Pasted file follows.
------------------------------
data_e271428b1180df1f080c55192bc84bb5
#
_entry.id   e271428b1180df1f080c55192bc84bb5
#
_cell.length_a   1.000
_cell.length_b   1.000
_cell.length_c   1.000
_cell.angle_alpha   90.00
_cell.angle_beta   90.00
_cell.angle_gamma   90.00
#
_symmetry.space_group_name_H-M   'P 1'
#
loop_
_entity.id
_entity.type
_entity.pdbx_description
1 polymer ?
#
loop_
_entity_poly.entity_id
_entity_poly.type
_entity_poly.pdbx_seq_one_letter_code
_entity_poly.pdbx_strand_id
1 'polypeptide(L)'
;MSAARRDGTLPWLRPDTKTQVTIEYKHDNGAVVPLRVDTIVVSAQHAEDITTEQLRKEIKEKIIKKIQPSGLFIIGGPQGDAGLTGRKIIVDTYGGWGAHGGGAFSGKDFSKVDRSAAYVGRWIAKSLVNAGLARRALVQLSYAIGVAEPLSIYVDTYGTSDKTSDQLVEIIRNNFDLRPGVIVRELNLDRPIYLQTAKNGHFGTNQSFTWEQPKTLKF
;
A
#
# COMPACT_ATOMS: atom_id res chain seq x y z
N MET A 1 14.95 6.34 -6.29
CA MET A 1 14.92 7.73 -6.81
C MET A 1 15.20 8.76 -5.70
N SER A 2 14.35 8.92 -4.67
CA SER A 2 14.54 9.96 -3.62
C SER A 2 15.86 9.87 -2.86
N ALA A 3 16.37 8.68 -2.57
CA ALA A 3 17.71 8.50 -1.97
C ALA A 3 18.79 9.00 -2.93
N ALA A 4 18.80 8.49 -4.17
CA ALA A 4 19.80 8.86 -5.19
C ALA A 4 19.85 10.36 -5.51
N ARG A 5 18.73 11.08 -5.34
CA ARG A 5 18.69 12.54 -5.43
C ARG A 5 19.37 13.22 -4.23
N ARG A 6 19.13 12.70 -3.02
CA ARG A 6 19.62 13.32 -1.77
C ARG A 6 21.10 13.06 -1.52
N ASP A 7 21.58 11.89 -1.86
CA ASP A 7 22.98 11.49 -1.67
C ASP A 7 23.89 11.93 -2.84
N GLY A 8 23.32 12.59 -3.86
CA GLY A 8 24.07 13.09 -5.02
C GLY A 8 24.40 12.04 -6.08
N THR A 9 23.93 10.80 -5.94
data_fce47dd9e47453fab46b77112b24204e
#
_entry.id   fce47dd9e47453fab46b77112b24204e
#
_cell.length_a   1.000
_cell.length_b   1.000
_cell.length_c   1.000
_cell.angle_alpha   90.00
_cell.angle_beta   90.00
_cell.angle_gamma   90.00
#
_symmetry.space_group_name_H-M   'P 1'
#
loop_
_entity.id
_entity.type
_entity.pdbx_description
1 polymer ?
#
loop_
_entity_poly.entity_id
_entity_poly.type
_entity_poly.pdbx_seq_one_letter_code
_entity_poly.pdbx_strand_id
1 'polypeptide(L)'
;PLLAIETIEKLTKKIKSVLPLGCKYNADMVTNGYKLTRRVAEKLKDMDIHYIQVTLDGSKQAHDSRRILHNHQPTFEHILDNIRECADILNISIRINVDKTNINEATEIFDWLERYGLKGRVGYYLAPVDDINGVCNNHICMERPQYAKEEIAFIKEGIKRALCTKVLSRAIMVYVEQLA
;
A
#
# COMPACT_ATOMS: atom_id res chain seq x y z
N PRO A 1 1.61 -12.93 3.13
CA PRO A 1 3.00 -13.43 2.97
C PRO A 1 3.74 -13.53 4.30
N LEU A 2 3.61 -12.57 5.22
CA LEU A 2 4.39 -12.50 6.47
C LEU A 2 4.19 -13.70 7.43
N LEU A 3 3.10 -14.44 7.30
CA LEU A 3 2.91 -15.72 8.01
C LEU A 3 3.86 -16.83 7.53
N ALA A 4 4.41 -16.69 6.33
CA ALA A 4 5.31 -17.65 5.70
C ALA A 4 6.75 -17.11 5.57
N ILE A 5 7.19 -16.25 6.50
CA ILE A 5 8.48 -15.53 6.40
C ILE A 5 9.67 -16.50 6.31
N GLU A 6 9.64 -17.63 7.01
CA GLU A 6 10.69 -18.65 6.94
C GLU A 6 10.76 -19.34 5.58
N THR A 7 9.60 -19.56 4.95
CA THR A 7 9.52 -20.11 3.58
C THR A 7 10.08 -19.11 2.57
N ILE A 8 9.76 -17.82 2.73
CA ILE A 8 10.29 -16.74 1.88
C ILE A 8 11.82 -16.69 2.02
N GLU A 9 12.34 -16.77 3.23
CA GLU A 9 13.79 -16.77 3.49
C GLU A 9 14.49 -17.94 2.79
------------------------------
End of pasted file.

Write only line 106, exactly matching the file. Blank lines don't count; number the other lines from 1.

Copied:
C THR A 7 10.08 -19.11 2.57